Dutch Government Supports Encryption, Opposes Backdoors

from the living-in-fear-isn't-for-us,-thanks dept

Running somewhat against the grain of the current political climate, the Netherlands government has issued a statement strongly supporting encryption (for everyone, not just the government) and against the idea of intelligence/law enforcement backdoors. Patrick Howell O’Neill of the Daily Dot has the details:

The Dutch executive cabinet endorsed “the importance of strong encryption for Internet security to support the protection of privacy for citizens, companies, the government, and the entire Dutch economy,” Ard van der Steur, the Dutch minister of security and justice, wrote in the statement. “Therefore, the government believes that it is currently not desirable to take legal measures against the development, availability and use of encryption within the Netherlands.”

This statement of support contrasts with recent efforts by European countries to institute encryption bans or backdoors. This is also somewhat at odds with recent efforts by this same government to grant greater surveillance and hacking powers to its intelligence/law enforcement agencies.

The statement also hedges its pro-encryption stance slightly. While generally opposed to mandatory backdoors, it does suggest service providers with the power to decrypt communications may be required to do so at the request of the government. The concluding paragraphs of the statement hint that investigatory/national security “needs” may occasionally outweigh the greater good of secured communications.

But overall, the pro-encryption statement shows this government understands the net positive of strong encryption. Sure, it may occasionally hinder investigators or intelligence operations, but it also defends against foreign surveillance efforts, state-sponsored attacks and criminals.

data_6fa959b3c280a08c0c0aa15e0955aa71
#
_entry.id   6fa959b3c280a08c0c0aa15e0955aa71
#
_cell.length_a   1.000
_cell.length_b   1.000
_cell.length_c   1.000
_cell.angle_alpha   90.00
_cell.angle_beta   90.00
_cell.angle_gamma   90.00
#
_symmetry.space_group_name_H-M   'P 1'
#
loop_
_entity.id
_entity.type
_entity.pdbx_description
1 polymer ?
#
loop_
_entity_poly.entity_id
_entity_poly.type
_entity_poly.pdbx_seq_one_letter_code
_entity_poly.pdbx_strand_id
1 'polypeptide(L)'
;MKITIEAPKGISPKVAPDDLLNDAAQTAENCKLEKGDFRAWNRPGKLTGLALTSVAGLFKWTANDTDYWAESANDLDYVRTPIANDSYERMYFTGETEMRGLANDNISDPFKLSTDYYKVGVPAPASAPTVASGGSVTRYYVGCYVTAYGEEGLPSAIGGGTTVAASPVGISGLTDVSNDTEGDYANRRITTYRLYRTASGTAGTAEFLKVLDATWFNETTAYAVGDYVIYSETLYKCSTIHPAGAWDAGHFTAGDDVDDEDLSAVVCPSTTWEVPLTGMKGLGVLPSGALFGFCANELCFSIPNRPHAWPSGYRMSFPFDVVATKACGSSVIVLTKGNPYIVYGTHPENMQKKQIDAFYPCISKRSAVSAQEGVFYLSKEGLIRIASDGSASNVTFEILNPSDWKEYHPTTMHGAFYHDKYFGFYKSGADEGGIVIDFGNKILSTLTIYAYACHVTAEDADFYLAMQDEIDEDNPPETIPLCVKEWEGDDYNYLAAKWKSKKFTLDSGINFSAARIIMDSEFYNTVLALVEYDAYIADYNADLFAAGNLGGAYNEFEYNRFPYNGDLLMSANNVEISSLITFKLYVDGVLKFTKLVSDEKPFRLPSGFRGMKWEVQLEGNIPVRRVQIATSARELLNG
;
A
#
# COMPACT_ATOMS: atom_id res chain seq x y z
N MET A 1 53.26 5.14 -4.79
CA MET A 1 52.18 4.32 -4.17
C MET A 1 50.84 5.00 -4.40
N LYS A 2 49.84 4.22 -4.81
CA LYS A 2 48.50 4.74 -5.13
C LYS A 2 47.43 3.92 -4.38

As O’Neill points out, the Netherlands may become something of a “safe harbor” for tech companies looking to protect their customers from neighboring governments who have opted to fight the War on Terror by engaging in a War on Encryption.

If strong end-to-end encryption is banned in major Western nations, countries like the Netherlands may become important islands of legal cryptography that stymie anti-encryption efforts.

The debate over encryption has gotten to the point where encryption-friendly countries are viewed as pockets of resistance by their neighbors — which is truly perverse, considering the efforts will do more to keep bad guys out than provide shelter for wrongdoers.

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Comments on “Dutch Government Supports Encryption, Opposes Backdoors”

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DannyB (profile) says:

Why can't smart people solve this?

The Dutch should focus on developing encryption that is not encrypted.

And locked locks that are unlocked when they are locked.

And windows that are only transparent if you are looking into someone’s house for a legitimate purpose, otherwise the windows are opaque.

Golden Keys to open Back Doors that only work for good guys, assuming you can even define who the good guys are.

Anonymous Coward says:

Re: Why can't smart people solve this?

I think what’s happened is that the Dutch have seen that “good guys” has been defined as the US government. Since the Netherlands aren’t part of the US government, this means that Golden Keys to their data will be held by a foreign state if they are made. Ergo, no Golden Keys.

Anonymous Coward says:

How long before they get targeted for the US then for not toeing the party line I wonder.

Will it be sanctions, sabotage and assassinations, overthrowing their government to set up a more friendly one or just dropping bombs on them from afar.

This isn’t sarcasm as that’s what the US government does when foreign governments oppose them and their ideals.

frank87 (profile) says:

The devil in the details

Some points that can spoil the fun:
1. Your privacy can be invaded to prevent you from doing something illegal (“het voorkomen van strafbare feiten”). Here’s the thought police.
2. They will force you, and your IT provider to decrypt everything. (So if the US get’s the golden key, the Dutch government will try to get it from the providers).

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